Feb 22, 2010

Happy Birthday George!

Today is George Washington’s birthday. Along with Lincoln’s birthday on February 12th, February 22nd used to be a federal holiday and a day off from school. Until the creation of a more generic “President’s Day,” the shortest month of the year was distinguished by having two full vacation days honoring presidents.

In the past, DC celebrated Washington’s birthday with the best sales of the year, and long lines began forming early in the morning at Hecht’s and Woodward & Lothrop, where you could pick-up an appliance or last season’s must-have fashions for a song. School children prepared for the holiday by cutting out presidential silhouettes and reading stories extolling Washington’s honesty and heroism. Area bakeries featured cherry pies in honor of Washington’s famous encounter with a cherry tree.

Today little remains of the original celebrations except in one corner of the city where Washington is celebrated as both namesake and mascot. Tonight, the students at George Washington University will celebrate Washington’s birth with a bonfire in GW’s University Yard. The party will include food, period music, and a cherry pie eating contest. Nominees for Mr. and Ms. GW will be introduced and there will be appearances by university mascots, the Colonial Army, GW band, and cheer team.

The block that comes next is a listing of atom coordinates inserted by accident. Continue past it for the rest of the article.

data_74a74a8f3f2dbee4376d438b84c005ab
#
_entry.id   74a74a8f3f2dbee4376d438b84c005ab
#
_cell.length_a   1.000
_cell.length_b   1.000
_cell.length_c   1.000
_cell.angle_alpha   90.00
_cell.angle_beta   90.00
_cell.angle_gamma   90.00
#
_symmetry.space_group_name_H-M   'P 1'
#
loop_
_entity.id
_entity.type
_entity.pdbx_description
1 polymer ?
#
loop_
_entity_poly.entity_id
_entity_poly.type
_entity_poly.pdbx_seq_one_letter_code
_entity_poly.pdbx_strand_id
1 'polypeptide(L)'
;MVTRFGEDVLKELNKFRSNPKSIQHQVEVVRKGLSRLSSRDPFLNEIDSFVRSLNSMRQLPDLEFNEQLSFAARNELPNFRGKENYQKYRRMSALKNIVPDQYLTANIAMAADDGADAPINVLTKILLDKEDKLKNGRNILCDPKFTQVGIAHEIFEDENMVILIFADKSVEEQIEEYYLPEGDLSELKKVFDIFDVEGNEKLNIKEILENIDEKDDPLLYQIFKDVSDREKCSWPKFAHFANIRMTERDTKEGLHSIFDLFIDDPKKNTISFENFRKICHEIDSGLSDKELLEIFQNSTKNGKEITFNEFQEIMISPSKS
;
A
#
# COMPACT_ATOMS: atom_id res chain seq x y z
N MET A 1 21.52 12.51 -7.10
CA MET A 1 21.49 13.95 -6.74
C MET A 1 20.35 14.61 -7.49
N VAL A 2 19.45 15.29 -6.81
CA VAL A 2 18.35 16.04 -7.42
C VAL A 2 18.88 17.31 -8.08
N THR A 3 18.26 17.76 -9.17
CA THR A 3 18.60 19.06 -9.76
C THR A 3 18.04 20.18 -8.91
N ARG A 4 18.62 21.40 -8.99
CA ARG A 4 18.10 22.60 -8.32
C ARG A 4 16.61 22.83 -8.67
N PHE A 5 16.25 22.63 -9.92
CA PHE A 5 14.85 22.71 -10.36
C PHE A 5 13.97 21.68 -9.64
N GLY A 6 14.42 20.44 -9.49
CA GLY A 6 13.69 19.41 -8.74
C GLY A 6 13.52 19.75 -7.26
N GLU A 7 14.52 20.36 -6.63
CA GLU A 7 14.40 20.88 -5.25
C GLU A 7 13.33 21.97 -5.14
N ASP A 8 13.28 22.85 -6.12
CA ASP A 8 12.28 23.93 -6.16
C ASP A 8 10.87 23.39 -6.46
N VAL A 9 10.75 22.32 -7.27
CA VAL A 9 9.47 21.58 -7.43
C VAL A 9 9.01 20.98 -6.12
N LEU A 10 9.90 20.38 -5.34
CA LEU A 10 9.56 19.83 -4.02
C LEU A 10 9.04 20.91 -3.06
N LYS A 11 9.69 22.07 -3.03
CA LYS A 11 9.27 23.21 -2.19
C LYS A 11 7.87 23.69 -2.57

But in an ironic twist of history, American University owes more to George Washington for its founding than GW. According to Kenneth Davis, author of Don’t Know Much about George Washington, our first president never went to college and regretted it all his life. As a result, one of his pet projects was to have a university established in the capital that would be open to all American citizens, so that none would be denied a college education as he had been. Although Washington never lived to see his dream come true, eventually American University was established in Washington, D.C., as a direct result of his efforts.

So as you reach for a second slice of cherry pie, remember that two local universities have reason to celebrate Washington’s Birthday—one owing its founding and the other its name to our first president.

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